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The Honolulu Advertiser
Posted on: Thursday, June 20, 2002

Another young star rising

 •  Women's match play event will not have youthful flair
 •  Holes in one

By Bill Kwon

So how good is young Bradley Shigezawa? Well, Casey Nakama, his golf instructor, says, "I don't think there's any 10-year-old in Hawai'i who can beat him."

Bradley Shigezawa, 10, has his sights set on the PGA Tour, but "if it doesn't work out, that's OK," he says.

Cory Lum • The Honolulu Advertiser

That's putting a lot of pressure on the youngster.

However, he is handling it very well.

The young Punahou School fifth-grader earned medalist honors in the local qualifier for the Junior World Championships in San Diego next month where he will find out how he stacks up against other 10-year-olds in the world. Yesterday, Shigezawa was the medalist in his age group at the Aloha Section PGA Westfield Junior PGA Championship in Hilo.

Shigezawa welcomes the challenge.

At his tender age, it seems somewhat contradictory to say that he is now a little more experienced. But after missing the cut in last year's Junior World competition, Shigezawa feels he is ready this time.

"The first year, I just went to see how the courses were. Now, I want to try and make the cut this time," he said.

He has got every right to feel confident.

Playing against others his age shouldn't be a big deal, considering he competed against some of the state's top amateurs while playing from the regulation tees in the Manoa Cup qualifying. He shot an 80 and didn't make the 64-player field. But the experience was priceless.

"I thought it would be good to play in a major amateur event. Now I know how it feels," he said.

Nakama urged his young protege to try the Manoa Cup. Two years ago he told the parents of another of his young students, Michelle Wie, to try and qualify at the for the U.S. Women's Amateur Public Links Championship despite her age.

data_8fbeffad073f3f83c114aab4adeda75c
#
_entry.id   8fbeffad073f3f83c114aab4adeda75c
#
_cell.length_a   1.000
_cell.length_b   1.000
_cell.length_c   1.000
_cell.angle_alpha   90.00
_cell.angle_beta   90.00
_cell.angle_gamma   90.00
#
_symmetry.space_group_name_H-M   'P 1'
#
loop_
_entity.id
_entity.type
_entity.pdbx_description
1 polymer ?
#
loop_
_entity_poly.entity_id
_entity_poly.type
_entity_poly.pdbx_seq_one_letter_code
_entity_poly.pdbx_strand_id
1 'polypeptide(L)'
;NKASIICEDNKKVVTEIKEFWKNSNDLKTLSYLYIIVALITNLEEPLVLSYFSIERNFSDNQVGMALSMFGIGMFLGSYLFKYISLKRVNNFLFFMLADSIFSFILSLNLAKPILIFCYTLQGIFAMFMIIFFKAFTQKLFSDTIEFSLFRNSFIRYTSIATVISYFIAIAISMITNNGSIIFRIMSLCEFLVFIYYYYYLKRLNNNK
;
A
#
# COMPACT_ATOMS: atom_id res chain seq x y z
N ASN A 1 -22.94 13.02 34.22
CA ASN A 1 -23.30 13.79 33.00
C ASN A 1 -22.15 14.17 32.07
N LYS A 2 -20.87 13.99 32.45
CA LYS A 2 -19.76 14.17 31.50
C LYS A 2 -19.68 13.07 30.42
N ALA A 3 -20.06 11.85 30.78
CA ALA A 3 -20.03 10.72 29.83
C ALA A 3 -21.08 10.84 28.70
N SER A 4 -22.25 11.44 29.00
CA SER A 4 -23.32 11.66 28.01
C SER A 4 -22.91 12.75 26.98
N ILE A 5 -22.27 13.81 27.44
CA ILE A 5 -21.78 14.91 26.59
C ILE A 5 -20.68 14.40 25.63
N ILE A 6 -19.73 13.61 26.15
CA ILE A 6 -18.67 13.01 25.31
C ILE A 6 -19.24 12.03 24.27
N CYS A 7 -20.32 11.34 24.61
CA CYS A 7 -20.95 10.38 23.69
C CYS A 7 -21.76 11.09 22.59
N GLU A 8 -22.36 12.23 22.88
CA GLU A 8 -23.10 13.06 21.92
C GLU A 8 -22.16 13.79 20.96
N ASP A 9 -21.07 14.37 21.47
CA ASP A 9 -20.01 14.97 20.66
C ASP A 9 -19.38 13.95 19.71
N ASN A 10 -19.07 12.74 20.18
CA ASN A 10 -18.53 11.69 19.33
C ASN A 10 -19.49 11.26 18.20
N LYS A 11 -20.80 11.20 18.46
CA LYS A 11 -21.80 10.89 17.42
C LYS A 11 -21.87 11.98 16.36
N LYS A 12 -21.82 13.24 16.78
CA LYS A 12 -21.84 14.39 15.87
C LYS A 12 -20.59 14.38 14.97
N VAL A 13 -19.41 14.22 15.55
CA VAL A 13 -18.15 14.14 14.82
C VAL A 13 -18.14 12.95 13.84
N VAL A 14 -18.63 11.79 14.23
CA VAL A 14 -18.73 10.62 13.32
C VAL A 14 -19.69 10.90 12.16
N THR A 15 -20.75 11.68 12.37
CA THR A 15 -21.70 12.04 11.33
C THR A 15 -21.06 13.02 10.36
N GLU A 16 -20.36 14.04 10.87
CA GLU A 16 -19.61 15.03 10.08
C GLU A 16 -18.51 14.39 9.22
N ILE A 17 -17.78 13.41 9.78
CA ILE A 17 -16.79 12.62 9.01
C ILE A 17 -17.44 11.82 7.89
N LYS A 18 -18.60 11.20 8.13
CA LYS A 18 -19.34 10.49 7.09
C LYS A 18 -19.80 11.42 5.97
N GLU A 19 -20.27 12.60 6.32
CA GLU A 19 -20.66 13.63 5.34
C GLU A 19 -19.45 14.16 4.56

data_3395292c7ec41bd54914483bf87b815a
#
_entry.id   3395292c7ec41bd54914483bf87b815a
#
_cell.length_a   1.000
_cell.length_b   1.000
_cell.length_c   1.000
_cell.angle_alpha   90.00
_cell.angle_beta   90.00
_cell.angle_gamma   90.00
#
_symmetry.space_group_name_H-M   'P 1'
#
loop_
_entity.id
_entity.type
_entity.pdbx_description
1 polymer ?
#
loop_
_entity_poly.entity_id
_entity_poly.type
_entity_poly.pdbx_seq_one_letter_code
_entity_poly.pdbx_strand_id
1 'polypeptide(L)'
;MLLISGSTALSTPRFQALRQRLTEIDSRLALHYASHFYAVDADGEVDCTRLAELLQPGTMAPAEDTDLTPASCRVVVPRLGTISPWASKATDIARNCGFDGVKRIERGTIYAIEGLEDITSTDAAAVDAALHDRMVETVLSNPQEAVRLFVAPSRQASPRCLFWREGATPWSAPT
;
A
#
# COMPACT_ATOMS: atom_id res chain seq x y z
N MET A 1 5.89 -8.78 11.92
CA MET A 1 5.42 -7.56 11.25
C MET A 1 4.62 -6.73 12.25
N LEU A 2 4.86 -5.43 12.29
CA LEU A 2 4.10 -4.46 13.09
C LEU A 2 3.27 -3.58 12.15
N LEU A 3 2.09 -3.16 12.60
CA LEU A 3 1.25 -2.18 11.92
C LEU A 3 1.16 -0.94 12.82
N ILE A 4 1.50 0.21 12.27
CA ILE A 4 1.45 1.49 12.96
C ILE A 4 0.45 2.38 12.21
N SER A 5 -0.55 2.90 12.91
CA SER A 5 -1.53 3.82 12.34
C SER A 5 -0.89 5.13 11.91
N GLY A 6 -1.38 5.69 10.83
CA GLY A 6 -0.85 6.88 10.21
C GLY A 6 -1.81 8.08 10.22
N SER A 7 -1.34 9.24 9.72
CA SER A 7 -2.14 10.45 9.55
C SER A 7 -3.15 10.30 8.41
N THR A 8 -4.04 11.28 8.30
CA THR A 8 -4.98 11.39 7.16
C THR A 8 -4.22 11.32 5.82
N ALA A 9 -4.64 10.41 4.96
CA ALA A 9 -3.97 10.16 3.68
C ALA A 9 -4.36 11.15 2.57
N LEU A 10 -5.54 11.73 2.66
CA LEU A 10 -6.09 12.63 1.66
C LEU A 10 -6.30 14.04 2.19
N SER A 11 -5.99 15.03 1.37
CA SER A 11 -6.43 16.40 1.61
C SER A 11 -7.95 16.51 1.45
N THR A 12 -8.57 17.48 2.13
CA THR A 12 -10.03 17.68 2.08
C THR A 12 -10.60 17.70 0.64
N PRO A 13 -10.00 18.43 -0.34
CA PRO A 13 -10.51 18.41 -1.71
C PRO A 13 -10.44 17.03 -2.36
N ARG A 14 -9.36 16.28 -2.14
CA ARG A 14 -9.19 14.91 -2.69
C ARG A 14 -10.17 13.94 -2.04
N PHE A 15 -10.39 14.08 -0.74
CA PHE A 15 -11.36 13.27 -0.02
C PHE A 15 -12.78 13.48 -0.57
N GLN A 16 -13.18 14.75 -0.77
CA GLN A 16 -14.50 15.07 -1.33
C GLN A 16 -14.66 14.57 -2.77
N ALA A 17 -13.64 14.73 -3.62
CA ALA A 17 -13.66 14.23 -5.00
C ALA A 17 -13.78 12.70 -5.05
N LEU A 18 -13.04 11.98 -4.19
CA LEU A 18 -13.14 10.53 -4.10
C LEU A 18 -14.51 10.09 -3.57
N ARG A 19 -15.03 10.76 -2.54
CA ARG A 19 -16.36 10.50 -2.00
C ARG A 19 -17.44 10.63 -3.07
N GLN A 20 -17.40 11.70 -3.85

"She made it and she made history," said Nakama, who feels Shigezawa will be the next young junior golfer everyone is talking about.

At 5-feet, 105 pounds, the still-growing Shigezawa is like any typical 10-year-old until you see him on a golf course. He averages 210 yards off the tee and will only get longer and stronger.

His parents, Glenn and Eri Shigezawa, noticed how Bradley naturally took to the game when he was 5.

The parents are not golfers, but the grandfather, Brig. Gen. Haruo Shigezawa, started to golf for the first time after retiring from the Hawai'i Army National Guard five years ago.

"My father just picked it up cold because after he retired he had a lot of free time. He had a practice net in his backyard to hit golf balls," said Glenn Shigezawa, an optometrist who played baseball for Kaiser High School.

At first, Bradley would watch his grandfather. Then he started hitting golf balls with him. The two would also sit and watch a lot of golf on television together.

"We kind of encouraged him," Glenn said. "We used to go to Moloka'i and play the Kaluakoi course. It wasn't crowded and they didn't mind him playing."

Bradley soon began taking lessons from Nakama at Olomana and competing in junior golf tournaments. Last year, he was good enough to qualify for the Junior World Championships and also played in the U.S. Kids Championships in Georgia.

"He's a nice guy and he's patient with you," Shigezawa said of Nakama as an instructor.

Not surprisingly, Shigezawa looks up to Tiger Woods as his golf idol. But he added, somewhat surprisingly, Jack Nicklaus as well.